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after the author's death, and shots - shot to the top of the best seller list in france. if we give it a bit of room and say this was written a long time ago by a young earnest author, it may satisfy - it may creek a little bit, because it doesn't have the practice hand of an editor on it yet. >> audrey fish, we may be being altogether too pessimistic here a harper lee look at the 50s, as a look at the 30s may be a use of teaching tool about american race relations, what changed during the early days of the most intebs period of the american fill rights movement. >> right. the 30s, when harper lee wrote even g the "50, it was a safe topic.
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we can gree that tom robinson was heroic. today we are struggle with how to look at the 50s. we see that in the reaction to the film selma. was harper lee persuaded from publishing the back because it was less safe, more troublesome and will it be more challenging for us now to take on. i am sure there'll be problems and issues, that may be something exciting for readers. >> given that imitation can be the sincerest form of flattering, my publishing houses beat the shells and look through files for old manuscripts. if this works, mite we see writers? >> we might. there's nobody like harper lee. there's no other writer of her prominence
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publishing reticence and longevity who has a secret establish waiting to be discovered. she's the only one. >> james shields, people will probably read your book a little more once in is out. can't be a bad thing. >> god bless harper lee. >> does this fill something out, finish a story. might you have to rite another chapter to your own profile? >> i think i do now. i bring everything to a close in the 1990s, something like that. when the two sisters are elderly, and we see the end is nigh. and here we have literally another chapter in the life of harper lee. >> are you pulling for the success of "go setter watchman", i am. look at to this way. we have every reason to be excited. this is the summer of the big book. everyone from harper collins to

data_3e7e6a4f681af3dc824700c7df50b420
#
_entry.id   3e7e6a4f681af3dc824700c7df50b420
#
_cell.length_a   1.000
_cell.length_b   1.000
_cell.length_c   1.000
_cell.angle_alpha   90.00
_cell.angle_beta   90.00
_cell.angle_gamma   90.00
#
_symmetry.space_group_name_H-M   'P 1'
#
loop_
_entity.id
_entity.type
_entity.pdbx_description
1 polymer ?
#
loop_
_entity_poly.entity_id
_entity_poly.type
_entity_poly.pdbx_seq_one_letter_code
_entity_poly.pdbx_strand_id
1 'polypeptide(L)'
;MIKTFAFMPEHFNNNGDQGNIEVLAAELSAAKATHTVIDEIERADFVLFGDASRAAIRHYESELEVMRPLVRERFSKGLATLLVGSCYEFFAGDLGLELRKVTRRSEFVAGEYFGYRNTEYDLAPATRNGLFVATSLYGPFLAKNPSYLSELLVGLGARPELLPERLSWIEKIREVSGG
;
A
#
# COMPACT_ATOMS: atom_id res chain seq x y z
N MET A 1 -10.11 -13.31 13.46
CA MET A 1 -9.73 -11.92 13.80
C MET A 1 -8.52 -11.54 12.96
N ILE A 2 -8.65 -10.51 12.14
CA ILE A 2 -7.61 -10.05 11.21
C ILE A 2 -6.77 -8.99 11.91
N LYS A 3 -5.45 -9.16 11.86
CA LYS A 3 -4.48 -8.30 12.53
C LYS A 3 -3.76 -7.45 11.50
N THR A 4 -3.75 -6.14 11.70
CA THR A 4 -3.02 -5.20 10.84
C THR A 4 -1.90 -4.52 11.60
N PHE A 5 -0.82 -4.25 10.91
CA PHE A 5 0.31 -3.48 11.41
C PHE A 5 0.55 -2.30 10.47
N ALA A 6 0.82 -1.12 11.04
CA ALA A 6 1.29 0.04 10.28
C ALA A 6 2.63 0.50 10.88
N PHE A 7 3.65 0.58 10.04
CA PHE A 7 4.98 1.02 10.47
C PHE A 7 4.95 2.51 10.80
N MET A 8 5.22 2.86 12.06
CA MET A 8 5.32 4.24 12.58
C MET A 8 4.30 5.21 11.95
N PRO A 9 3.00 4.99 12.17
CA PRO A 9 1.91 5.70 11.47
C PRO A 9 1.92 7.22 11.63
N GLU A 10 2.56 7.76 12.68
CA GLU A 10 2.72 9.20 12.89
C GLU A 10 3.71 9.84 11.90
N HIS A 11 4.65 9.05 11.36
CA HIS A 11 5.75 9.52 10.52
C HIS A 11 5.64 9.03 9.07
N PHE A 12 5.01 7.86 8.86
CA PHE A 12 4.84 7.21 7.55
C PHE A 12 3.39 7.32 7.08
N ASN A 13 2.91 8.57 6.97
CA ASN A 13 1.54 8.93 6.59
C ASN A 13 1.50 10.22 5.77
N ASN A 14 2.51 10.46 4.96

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the lady that drives the book mobile has reasons to rejoice. book clubs, reading programs, those that like to curl up with a novel. we have a reason to read a book, a gift from one of the most popular authors of the 20th century. great to talk to you all. thank you for being with us. that's all for this edition of "inside story". we want you to talk back to your television set. visit our facebook page and give us your feedback on what you hear on the programme. i invite you to follow us on twitter. see you next time, in washington, i'm ray suarez.